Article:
While we don’t have the capability to control the weather outside of the movies, we humans and our everyday activities really are able to indirectly influence the weather in ways that go far beyond our addiction to greenhouse gases.
Cities form heat islands:
They’re not exactly wrong when they call the capital of Georgia “Hotlanta.” Most populated areas generate heat simply by existing. The dense web of asphalt roads, concrete sidewalks, brick facades, and tar roofs are able to absorb a significant amount of heat from the daytime sun, even in the dead of winter. This human-made insulation, called the urban heat island effect, keeps city centers a tad hotter on hot days and a little less cool on cold days. The urban heat island effect is most noticeable during winter storms when air temperatures are hovering right around freezing, putting you right on the line between wet snow, an icy mix, or a cold rain. The artificial warmth from cities can influence the precipitation type in these storms, potentially lowering a city’s snow accumulations compared to its suburbs.
A 2011 study published in the Journal of Applied Meteorology and Climatology also found that the urban heat island effect can have a pronounced impact on thunderstorms that form over cities. The researchers studied 91 summertime thunderstorms that formed over Indianapolis, Indiana, and found that their research models could not replicate those thunderstorms without the influence of the urban area beneath the storms.
Jets create cirrus clouds:
The act of flying can create intricate patterns of clouds in the sky that wouldn’t have formed had we not perfected the art of air travel. The hot water vapour produced by the engine exhaust of a high-flying jet aircraft leave contrails, short for condensation trails, in their wake. Contrails can dissipate right away or linger for hours depending on upper-level humidity and winds. These man-made cirrus clouds are most common at high cruising altitudes, but places like Arctic and Antarctic get cold enough that contrails can form at or near ground level.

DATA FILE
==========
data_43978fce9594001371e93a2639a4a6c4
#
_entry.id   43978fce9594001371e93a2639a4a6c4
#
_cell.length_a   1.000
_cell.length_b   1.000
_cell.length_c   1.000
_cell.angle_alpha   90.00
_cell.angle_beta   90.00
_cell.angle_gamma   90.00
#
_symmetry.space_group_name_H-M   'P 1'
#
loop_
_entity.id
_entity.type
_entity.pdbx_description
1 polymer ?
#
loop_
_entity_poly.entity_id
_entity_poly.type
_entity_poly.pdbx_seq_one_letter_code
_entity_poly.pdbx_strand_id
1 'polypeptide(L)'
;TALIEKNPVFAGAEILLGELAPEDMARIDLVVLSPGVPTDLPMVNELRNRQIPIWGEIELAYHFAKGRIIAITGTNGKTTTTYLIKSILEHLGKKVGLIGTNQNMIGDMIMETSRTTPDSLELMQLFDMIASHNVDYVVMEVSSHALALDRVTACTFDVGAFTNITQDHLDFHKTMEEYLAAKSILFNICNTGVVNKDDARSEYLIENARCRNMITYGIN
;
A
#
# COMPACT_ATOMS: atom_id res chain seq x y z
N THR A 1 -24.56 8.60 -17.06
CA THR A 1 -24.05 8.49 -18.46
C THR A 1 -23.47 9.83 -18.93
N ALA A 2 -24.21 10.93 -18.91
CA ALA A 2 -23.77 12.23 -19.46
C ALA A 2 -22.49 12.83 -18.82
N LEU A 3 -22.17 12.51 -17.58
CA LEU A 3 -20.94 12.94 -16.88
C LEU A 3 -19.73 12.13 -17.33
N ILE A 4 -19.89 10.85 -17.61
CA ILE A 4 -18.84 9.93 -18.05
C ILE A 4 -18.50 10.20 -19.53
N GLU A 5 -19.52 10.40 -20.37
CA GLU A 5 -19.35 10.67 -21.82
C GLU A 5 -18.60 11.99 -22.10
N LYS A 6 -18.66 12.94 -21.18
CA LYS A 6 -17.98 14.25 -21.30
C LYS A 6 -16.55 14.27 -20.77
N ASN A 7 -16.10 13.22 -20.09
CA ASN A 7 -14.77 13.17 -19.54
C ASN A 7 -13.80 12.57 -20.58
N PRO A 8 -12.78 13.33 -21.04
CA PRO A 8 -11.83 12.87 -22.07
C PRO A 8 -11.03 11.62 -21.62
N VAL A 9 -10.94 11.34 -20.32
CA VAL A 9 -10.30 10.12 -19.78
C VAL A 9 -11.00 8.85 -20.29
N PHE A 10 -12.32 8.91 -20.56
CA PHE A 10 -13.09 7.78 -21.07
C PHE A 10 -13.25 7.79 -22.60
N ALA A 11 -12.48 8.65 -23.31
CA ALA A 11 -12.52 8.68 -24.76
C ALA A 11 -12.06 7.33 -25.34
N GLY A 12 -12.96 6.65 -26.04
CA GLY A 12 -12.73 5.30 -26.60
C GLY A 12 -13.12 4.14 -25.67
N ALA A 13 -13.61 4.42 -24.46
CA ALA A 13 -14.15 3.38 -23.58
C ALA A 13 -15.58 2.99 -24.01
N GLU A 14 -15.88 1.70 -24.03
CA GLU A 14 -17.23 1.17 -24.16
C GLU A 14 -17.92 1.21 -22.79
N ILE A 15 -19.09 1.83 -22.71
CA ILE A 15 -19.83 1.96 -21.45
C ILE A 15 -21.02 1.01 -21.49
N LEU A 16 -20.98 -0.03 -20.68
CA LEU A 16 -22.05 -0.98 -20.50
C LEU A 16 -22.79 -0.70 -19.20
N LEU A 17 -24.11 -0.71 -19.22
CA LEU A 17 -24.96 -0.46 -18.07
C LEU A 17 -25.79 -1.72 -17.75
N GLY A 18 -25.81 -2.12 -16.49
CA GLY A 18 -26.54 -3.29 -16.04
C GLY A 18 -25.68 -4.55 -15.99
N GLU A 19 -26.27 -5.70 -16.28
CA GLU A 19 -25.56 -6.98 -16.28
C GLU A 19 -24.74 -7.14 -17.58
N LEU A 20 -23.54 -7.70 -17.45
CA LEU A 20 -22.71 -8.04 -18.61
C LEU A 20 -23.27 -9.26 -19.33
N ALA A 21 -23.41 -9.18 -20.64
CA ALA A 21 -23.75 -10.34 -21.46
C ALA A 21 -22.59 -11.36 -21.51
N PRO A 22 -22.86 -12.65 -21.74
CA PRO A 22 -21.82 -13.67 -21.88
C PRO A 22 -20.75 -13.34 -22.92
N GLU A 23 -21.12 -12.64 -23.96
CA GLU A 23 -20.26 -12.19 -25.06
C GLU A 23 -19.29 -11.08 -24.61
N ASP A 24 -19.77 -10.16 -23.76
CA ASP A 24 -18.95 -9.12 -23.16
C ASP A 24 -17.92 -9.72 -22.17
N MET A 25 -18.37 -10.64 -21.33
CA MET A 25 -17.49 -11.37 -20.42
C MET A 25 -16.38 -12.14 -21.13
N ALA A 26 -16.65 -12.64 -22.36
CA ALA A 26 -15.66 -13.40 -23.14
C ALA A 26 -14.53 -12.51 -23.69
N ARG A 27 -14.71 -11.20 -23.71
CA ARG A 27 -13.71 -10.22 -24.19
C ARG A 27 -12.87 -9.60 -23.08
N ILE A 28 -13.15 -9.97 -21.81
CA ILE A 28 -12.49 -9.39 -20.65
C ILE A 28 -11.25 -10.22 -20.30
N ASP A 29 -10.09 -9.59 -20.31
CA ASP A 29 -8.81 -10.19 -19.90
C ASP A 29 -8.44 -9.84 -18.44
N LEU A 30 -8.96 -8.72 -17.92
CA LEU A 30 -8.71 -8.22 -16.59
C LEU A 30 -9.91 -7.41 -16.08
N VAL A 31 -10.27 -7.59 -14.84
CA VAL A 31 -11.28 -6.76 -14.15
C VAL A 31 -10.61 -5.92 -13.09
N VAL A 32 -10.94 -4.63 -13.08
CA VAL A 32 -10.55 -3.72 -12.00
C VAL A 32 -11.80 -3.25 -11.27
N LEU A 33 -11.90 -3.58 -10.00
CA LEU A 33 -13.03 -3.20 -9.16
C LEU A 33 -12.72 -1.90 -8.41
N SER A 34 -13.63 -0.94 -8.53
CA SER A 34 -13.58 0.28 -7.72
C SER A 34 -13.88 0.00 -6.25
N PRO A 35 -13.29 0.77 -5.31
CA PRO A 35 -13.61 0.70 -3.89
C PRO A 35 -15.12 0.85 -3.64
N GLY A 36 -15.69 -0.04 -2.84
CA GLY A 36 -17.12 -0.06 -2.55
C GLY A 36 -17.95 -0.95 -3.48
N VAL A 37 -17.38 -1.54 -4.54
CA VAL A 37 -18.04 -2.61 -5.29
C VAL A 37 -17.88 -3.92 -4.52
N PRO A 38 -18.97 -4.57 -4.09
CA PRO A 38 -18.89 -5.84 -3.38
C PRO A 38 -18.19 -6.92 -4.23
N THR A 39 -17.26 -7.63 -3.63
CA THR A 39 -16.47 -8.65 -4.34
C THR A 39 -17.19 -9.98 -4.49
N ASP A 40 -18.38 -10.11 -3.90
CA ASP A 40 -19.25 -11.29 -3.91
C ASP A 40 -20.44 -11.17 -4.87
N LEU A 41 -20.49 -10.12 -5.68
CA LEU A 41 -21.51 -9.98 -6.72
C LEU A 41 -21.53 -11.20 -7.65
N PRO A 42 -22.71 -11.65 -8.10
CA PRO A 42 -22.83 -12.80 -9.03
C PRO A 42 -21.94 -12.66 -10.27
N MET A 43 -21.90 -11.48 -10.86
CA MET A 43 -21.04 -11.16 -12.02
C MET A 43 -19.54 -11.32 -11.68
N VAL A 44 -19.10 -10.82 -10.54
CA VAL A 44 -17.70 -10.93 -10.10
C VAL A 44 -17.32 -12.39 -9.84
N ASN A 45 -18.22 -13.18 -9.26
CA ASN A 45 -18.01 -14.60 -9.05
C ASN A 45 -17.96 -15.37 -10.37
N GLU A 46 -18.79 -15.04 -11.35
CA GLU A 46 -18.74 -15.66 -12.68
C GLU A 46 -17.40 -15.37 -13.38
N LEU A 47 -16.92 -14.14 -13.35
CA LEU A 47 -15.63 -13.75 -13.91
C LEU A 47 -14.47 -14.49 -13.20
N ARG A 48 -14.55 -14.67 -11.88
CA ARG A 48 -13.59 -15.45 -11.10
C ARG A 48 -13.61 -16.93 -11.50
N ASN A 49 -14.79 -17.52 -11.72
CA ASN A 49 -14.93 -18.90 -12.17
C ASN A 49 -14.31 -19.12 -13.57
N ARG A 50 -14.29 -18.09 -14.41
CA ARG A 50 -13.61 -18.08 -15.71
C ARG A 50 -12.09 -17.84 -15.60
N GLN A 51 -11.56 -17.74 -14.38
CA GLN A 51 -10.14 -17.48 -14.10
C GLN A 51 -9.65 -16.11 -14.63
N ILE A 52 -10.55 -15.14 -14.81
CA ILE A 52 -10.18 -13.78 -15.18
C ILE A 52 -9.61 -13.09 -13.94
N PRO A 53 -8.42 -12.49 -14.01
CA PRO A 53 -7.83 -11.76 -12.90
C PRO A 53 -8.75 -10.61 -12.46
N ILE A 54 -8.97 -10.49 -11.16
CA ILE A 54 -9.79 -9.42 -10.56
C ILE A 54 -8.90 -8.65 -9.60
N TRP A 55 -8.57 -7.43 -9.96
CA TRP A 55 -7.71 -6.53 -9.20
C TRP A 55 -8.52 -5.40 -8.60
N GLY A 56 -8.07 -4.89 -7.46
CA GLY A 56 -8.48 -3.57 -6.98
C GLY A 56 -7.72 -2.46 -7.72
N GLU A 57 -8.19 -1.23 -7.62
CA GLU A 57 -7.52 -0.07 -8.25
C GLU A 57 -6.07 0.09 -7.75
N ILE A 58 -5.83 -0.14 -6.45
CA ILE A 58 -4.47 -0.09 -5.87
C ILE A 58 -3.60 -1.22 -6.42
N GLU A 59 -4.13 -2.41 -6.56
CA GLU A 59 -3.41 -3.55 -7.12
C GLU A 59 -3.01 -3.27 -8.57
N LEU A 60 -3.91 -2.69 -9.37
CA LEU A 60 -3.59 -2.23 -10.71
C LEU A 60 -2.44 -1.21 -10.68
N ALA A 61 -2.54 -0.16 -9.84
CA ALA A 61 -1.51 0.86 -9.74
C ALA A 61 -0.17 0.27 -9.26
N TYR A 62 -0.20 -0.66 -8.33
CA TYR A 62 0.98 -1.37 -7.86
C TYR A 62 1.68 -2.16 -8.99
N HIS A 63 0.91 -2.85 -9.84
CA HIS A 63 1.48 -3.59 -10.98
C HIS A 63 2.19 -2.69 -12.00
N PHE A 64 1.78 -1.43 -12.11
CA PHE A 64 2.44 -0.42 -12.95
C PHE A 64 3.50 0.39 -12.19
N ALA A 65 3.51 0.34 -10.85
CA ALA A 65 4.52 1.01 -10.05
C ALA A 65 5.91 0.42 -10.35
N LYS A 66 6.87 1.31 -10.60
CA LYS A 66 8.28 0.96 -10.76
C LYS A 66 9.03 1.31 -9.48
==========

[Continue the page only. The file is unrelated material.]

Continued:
Crops jack up the humidity:
If cities can absorb the heat of the day and make it even hotter, you can imagine how the vast swaths of crops that blanket the countryside can also affect our daily weather. Instead of making it hotter, crops can make a humid day unbearable by sending moisture levels almost off the charts on a putrid summer’s day. Corn crops are notorious for pushing dew points — the temperature at which the air reaches 100 per cent humidity — up above 80°F in the middle of the summer, creating a heat index that soars far above 100°F. Compare that to a muggy day, which has a dew point around 70°F, or a comfortably dry day with a dew point in the low 50s.
The harvest can have the opposite effect, as seen in northern Oklahoma this summer when farmers harvested their winter wheat crops. The state’s Mesonet, a network of weather stations, found that the newly harvested areas were hotter and had a lower dew point than their cooler but muggier surroundings.
Nuclear power plants can trigger nuclear-effect snow:
Lake effect snow is a yearly phenomenon across North America’s Great Lakes, where bitterly cold air flows over the warm lake water, triggering convection that blows ashore as heavy bands of snow. The bands of snow are so intense that communities can see many feet of snow in one day, sometimes accompanied by thunder and lightning. It’s not only bodies of water that can cause this phenomenon. Nuclear power plants release large amounts of steam during the course of their operations, and on cold mornings when there’s enough moisture in the air, locations immediately downwind of a power plant’s steam stacks can experience “nuclear-effect snow,” which forms through similar means as lake effect snow. The phenomenon isn’t limited to just nuclear power plants, but they produce enough steam that it’s noticeable over a large area.
Paving increases the intensity of floods:
Our obsession with construction doesn’t stop at influencing temperatures. Paving over porous earth with relatively impervious materials like asphalt and concrete has also had a major impact on flooding during heavy rain events. Fewer places for rainwater to escape means that the sudden influx of water builds up in urban areas or runs off and inundates places that had never seen flooding before.
Urban density can amplify winds:
If you’ve ever walked down a city street on a windy day, you’ve probably noticed that it sometimes feels like you’re being buffeted by air shot out of an industrial fan instead of a regular windstorm. Dense building construction can amplify the winds and cause gusts to blow much faster than they would out in the open. This wind tunnel effect can cause serious damage, blowing out windows, knocking down trees, and sending dangerous debris hurtling toward the busy streets below.
The principle is the same as holding your thumb over the end of a garden hose to make the water spray out faster— the wind speeds up dramatically as it presses between the buildings. This is also why you should never take shelter underneath a bridge during a tornado....